The management track includes a business panel on the fabless model, as well as one session on the choice of flows and implementation technologies and another session on design of graphics, entertainment, and wireless products.
Among the largest tracks at DAC 2006 are system-level and embedded design (with 10 sessions) and verification and test (with another 10). System-level design also saw the largest growth in paper submissions in 2006. The use of processors in more and more system-on-chip (SoC) designs and a focus on on-chip interconnect and communications-centric design, including network-on-chip, are strong themes this year. Optimizing software for real-time considerations and taking power and memory use into account are the most important criteria in embedded software. Transaction-level modeling is an interesting trend at the system level that also flows into detailed implementation and verification. In the verification area, we also see a focus on processor-centric verification. Another strong theme this year is verification planning—moving from formal specifications through well-defined verification processes to achieve satisfactory coverage and quality. Finally, aspects of formal verification continue to be an active area of research and continued progress in design adoption, and a session on bounded-model checking and equivalence verification and another on simulation-assisted formal verification will bring researchers and practitioners up-to-date with the latest work.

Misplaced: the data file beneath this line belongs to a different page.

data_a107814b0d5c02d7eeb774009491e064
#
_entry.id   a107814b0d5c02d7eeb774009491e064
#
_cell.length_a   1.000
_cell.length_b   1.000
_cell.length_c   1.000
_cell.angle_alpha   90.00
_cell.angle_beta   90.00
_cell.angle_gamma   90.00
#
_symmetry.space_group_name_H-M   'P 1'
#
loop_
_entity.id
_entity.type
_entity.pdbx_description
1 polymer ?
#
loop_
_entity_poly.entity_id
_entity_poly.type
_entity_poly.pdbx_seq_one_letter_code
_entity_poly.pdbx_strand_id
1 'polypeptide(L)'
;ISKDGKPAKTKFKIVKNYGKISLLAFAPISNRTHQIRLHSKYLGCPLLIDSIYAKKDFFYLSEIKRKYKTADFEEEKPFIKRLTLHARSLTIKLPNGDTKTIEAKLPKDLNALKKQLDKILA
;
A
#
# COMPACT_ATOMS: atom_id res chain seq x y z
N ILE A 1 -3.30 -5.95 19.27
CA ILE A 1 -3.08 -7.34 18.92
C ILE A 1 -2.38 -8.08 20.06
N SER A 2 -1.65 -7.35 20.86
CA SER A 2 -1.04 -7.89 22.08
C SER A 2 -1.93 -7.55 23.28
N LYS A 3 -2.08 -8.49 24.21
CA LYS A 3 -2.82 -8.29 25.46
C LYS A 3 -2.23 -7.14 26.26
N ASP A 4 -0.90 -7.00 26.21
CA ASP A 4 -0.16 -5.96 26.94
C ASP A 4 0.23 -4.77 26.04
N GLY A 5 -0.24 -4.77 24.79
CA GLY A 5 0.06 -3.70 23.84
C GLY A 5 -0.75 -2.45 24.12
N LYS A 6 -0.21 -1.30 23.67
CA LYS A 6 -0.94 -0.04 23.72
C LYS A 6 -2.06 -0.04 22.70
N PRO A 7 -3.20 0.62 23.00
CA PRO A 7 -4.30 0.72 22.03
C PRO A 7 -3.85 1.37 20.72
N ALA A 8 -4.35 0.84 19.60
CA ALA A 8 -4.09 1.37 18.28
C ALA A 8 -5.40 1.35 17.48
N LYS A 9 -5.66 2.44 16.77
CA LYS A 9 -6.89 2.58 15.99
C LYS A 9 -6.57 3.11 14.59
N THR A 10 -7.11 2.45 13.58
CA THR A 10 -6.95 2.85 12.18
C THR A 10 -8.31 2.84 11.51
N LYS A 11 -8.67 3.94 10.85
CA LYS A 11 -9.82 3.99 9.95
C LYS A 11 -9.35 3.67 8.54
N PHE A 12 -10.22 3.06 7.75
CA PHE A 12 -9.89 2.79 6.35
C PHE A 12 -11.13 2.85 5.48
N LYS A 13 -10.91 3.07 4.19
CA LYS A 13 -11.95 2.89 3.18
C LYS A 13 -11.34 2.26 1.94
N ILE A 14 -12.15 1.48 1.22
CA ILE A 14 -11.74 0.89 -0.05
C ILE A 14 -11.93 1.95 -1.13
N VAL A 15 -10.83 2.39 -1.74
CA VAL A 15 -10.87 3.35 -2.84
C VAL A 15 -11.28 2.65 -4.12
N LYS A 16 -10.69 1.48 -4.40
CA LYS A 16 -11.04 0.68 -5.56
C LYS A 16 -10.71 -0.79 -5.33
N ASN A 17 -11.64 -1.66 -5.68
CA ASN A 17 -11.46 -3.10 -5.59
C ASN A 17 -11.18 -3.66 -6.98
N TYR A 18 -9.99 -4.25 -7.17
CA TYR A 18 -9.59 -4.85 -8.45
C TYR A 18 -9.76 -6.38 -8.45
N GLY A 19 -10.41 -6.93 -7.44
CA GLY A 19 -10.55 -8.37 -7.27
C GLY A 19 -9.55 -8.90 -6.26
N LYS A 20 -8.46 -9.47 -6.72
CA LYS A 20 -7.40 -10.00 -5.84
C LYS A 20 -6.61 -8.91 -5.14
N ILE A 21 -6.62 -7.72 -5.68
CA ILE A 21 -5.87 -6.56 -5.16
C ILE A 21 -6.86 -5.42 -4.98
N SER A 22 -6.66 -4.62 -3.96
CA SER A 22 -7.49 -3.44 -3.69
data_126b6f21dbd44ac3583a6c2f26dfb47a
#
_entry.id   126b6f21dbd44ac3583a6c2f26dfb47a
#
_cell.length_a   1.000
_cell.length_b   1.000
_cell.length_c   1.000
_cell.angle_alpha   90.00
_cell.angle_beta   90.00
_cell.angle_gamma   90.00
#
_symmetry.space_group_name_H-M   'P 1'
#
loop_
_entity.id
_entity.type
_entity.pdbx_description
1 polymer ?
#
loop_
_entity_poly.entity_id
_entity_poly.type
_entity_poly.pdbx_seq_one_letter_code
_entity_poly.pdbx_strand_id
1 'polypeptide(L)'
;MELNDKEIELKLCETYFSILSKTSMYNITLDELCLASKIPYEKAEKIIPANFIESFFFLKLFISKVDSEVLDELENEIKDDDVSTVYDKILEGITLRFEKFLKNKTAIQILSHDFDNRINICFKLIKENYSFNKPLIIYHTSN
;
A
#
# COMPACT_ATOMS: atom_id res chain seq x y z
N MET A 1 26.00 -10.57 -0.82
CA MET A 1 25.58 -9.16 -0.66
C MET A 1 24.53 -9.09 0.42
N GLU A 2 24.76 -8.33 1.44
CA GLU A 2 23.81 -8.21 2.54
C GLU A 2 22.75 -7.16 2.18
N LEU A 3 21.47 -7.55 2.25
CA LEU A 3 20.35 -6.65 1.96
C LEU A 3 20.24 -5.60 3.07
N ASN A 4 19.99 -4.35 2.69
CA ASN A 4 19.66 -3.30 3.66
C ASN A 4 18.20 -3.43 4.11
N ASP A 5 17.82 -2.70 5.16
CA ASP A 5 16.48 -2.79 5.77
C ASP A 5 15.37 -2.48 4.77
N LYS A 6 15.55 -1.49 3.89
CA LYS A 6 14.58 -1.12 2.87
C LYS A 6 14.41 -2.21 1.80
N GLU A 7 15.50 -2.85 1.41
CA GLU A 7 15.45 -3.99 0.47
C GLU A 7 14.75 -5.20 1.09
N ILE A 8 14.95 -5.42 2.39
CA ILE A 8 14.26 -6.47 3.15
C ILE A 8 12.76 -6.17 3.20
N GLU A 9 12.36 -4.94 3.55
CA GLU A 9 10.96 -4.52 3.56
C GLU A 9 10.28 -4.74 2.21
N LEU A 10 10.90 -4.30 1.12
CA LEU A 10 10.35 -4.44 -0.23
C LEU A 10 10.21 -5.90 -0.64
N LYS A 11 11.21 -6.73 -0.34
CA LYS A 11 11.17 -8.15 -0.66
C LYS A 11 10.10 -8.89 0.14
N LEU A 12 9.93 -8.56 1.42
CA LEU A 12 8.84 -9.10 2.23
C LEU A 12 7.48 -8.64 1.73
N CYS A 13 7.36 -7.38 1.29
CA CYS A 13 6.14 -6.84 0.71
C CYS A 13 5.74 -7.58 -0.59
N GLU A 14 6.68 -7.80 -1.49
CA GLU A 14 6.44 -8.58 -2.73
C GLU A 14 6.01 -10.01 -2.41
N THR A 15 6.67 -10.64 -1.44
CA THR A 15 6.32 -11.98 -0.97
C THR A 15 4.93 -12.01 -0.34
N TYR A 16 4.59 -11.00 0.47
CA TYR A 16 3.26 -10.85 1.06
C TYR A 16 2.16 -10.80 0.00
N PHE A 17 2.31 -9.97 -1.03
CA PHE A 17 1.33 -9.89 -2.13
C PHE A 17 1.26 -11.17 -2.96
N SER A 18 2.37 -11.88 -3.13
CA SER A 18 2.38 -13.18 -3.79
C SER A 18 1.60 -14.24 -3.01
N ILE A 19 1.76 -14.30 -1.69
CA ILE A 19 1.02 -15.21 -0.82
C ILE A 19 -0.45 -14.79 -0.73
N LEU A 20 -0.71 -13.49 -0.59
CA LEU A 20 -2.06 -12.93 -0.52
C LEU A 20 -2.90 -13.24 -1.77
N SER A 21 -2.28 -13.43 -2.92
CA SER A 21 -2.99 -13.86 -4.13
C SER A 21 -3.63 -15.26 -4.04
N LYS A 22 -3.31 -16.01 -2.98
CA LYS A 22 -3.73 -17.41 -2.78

DFM continues to attract impressive work to be show-cased in the technical program. Sessions will address the newest developments in statistical timing and power analysis methods, design-technology interactions, practical issues in DFM, and yield analysis and improvement. In the area of low-power design, the DAC program has several sessions that discuss issues from low-power, thermally aware architectures to circuit-level low-power design and analysis. Research results on signal integrity, physical design, and reliability issues—solving the newest problems generated by technology scaling—also form a significant chunk of the program, with sessions on topics such as power grid design, routing and buffer insertion, and soft error mitigation.
Besides these topics, many others—such as analog circuit design and CAD, logic and high-level synthesis, and FPGA/reconfigurable circuit issues—figure prominently in the schedule.
The DAC technical program also includes a set of panels and special sessions. Special sessions are invited groups of presentations that highlight important issues that will likely interest the DAC audience. This year's panels cover the front end, back end, and issues in between. At the front end, the sessions will address issues such as multiprocessor system-on-chip (MPSoC) design and maintaining consistency between verification at the system-level transaction-level models and register-transfer level (RTL) models. Back-end sessions will cover reliability issues in sub-65-nm technologies, postsilicon debug, and beyond-the-die design, which will particularly interest circuit designers and EDA professionals. Two forward-looking sessions will address environmental energy harvesting for ultra-low-power systems and industry-driven perspectives on post-CMOS technologies.